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In your opinion, do you think I would be taking away from the value by refinishing, approving it, or keeping the same. It's in pretty rough condition and I definitely don't wanna lose any more of the markings, but I haven't decided if I wanna keep or sale. If I keep, I'd prolly go ahead and refinish cause it'd be worth more TO ME that way, but if I choose to sell I wanna go with whatever is going to hold best value, obviously
Different folks are going to have different opinions. I am one who is not "anti-refinishing", but it has to be a really excellent refinishing job or fuggedaboutit ! (n) I've seen some refinishing jobs that totally ruined the value of the gun. I was offered one refinished vintage M&P .38 a while back for chump change, but the refinishing was so poor (even though done by "professionals") I wouldn't have taken it even if the seller wanted to give it to me. :( On the other hand, I know of a refinished Model 10 sitting in a shop as we speak that I would love to own at the right price. (y)

So, again, for me... it's all about the quality of the refinishing. An excellent refinishing job could add value... a poor refinishing job will detract from the value. :cool:
 

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Discussion Starter · #15 ·
Welcome to the forum. Keep us up to date on progress with the revolver.
Here's the mod 36 I'm working on, but like I said, still waiting for nitric acid to rust blue. She was in even worse condition than the K frame posted above so I think it's coming out alright. This one here in keeping so I don't mind if it technically lowers the value, cause it's raising it in my eyes. The screws and springs I was gonna niter blue. Does anyone know if it's safe to niter blue the trigger assembly and hammer assembly without doing damage? I don't have those disassemble and don't plan to cause of the pain in the butt it is reassembling.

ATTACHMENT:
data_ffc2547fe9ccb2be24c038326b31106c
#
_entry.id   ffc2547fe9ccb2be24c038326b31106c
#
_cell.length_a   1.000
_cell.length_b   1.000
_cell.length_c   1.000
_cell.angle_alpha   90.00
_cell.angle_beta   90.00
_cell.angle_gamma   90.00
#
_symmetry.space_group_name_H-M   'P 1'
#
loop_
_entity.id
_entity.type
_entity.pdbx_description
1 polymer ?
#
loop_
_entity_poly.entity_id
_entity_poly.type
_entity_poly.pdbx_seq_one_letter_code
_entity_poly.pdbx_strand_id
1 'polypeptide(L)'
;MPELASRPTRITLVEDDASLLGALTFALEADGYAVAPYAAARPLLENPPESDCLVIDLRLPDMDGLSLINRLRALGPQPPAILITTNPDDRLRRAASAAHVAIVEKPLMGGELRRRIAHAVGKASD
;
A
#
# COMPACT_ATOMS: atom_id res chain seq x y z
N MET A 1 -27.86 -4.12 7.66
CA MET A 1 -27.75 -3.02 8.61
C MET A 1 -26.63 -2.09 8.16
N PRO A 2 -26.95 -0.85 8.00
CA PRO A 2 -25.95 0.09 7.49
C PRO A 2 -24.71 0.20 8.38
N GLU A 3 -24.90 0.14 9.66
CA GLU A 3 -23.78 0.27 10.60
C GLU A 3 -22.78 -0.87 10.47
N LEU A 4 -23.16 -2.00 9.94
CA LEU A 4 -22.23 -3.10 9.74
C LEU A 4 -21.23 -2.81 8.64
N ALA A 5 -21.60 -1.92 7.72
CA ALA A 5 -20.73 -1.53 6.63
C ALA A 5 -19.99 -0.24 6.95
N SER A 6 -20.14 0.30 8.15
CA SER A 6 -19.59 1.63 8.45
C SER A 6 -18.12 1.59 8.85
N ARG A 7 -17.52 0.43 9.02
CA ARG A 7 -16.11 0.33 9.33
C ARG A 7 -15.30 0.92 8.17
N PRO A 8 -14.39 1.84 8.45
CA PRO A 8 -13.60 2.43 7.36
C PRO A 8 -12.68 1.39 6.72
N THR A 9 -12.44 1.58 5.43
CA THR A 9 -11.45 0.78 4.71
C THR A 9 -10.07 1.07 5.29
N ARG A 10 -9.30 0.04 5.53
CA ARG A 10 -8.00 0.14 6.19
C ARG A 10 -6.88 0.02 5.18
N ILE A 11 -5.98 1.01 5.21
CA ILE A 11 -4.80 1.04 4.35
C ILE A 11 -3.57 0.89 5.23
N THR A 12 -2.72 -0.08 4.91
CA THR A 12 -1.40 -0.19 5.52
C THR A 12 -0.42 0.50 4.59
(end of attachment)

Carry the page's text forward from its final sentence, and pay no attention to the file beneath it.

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Discussion Starter · #16 ·
I rust blued this piece using Brownells' rust blue solution and boiling water on my kitchen stove. It was a real mess when I got it.
You did good, you should be proud of yourself. Even if it came out bad, which it didn't, you still gave it a go with ur own 2 hands, and that's something to take pride in. Any accomplishment deserves a kudos. So kudo's to you
 

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If it was mine I would give it a good soak in Breakfree for a couple of days then while it's still wet maybe rub with bronze wool to remove loose rust. I wouldn't waste my money on a re-blue. Would make a good truck or house gun when all said and done. And yes replace the grips with some worn grips if you can find them. Project complete if the innards are good.
 

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Ralph, your M&P has a lot of pitting and that alone will kill it for anything but a shooter. I see no downside in refinishing it, especially if you do it yourself. Here's an example of a WWII Victory that I did a phosphate (Parkerized) refinish on a while back. It IS possible to do a quality job in your back yard or kitchen as bearcat6's pistol shows. After all, these guns were not created as works of art to be set on a pedestal and be admired. They are tools to be used every day.

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well that is a beauty and great job finding it
i know i have seen transmission fluid and i think acetone work wonders on cleaning up rust and not hurting the bluing but check to be sure about the acetone...
anything u do will be a improvement even if it is just a quick clean
love these old unloved gun
thank you so much for sharing it with us
God Bless,John
bronze wool is also very good
do not use steel wool or anything harsh on it